was born 26 May 1836, was at Eton and Christ Church, and became an important public figure. He was high sheriff of Glamorgan in 1878, mayor of Swansea in 1891, and (after several unsuccessful attempts to enter Parliament) Conservative M.P. for Swansea, 1895-1900; he was created baronet in 1890. He took great interest in secondary education and was an active supporter of S. David's College, Lampeter, and of University College, Cardiff; and he was a member of the royal commission on land in Wales, 1896. He died 6 July 1927. He had married (1861) Caroline Hicks Beach. Their younger and only surviving son married the heiress of the VENABLES family, of Llysdinam (Newbridge, Radnorshire), and adopted the style VENABLES -LLEWELYN; on the Venables (a Cheshire family originally) see Williams, Hist. of Radnorshire (2nd ed., 383-4). Lady Venables-Llewelyn was the daughter of Richard Lister Venable (1809 - 1894), vicar of Clyro, who figures in the diaries of Francis Kilvert, and whose brother George Stovin Venable (1819 - 1888), classical scholar and writer in the Saturday Review, is in the D.N.B. - his fight with Thackeray the novelist, when they were both at school, will be remembered; he built the church at Newbridge, and was buried there. The father of the two brothers was RICHARD VENABLES, who died at the beginning of 1858, aged 84 (Haul, 1858, 60); he was vicar of Nantmel, archdeacon of Carmarthen from 1832 to 1858 (West Wales Records, v, 152), and for twenty-five years chairman of Radnorshire quarter sessions.

(2) LEWIS LLEWELYN DILLWYN (1814 - 1892)

Born 19 May 1814, was educated at Bath, married (1838) Elizabeth, daughter of the geologist Sir Henry de la Beche (his father's friend), and was himself something of a geologist; he lived at Hendrefoilan. While his brother, and still more his nephew, worthily represented the traditions of the squirearchy with which they were connected by marriage, Lewis Dillwyn reflected rather the industrial and commercial interests, and the political Radicalism, of his father and of his Quaker forebears. Prominent in railway and banking circles, he was even more important in the industrial development of Swansea (of which he was mayor in 1848); he was head of the firm of Dillwyn and Richards at the Landore spelter-works, and later on was associated with Siemens in the Landore-Siemens Steel Company, of which he was chairman. From 1855 to 1885 he was M.P. for Swansea, and from 1885 to 1892 for the newly-formed Swansea Town division. Throughout this unusually long parliamentary career, he was a conspicuous Radical. In the Commons, he championed the cause of the Cardiganshire farmers evicted for their votes in the 1868 election, and of the Denbighshire tenantry who in 1886-7 agitated against tithe; in 1873 he moved an anti-clerical amendment to the Endowed Schools Act; in 1879 he censured recent exercises of the royal prerogative. From the first (1870) he supported the movement for Welsh Church Disestablishment, and from 1883 was himself the mover of almost annual resolutions calling for it; in 1887 it was Dillwyn and Stuart Rendel who affirmed the Welsh Liberal Party's support of Irish Home Rule. He died 19 June 1892; his only son Henry (1843-1890) and one of his daughters, Sarah (Essie, b. 1852) had predeceased him, but he left two daughters, Mary (Minnie 1839-1922) and Amy (1845-1935).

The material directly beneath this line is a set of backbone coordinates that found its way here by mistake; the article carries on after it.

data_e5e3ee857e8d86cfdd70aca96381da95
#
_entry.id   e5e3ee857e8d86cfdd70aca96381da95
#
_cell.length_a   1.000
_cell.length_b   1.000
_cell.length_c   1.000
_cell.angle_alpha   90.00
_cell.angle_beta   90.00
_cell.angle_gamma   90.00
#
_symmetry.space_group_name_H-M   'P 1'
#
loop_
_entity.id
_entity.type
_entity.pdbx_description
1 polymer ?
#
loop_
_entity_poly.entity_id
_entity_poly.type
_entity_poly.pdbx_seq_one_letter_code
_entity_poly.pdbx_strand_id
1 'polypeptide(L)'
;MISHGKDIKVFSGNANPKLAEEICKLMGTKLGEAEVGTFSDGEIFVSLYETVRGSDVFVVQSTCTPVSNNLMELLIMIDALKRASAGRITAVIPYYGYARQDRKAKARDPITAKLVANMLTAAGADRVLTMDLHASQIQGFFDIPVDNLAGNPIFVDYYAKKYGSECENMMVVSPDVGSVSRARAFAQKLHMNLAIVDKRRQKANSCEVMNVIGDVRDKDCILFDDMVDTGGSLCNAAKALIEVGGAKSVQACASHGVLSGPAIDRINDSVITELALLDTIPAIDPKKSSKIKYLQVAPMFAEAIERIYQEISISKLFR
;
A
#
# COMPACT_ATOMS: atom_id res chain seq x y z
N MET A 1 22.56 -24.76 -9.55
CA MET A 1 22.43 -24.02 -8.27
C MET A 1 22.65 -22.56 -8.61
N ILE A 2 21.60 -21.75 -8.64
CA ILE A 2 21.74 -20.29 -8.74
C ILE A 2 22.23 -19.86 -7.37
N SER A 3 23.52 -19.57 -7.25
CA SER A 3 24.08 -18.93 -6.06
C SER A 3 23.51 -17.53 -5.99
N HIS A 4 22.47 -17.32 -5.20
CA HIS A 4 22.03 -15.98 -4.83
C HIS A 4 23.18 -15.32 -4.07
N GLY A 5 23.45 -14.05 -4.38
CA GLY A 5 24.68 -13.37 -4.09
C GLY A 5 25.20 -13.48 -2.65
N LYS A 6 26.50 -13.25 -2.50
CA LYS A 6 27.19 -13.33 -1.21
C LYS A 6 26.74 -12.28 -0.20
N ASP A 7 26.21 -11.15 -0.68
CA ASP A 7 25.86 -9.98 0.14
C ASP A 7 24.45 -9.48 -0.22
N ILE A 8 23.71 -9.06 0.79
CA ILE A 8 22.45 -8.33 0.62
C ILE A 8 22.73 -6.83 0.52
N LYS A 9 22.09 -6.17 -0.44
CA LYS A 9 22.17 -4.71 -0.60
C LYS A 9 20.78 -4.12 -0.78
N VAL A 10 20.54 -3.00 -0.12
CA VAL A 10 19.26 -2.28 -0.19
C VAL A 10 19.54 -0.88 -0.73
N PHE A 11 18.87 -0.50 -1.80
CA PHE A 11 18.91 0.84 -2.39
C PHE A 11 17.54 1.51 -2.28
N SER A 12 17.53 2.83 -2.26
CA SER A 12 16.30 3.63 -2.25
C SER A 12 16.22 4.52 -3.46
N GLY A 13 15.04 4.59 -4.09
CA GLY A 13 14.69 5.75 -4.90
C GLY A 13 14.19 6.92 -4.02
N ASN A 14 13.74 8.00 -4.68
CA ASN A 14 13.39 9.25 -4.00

Published date: 1959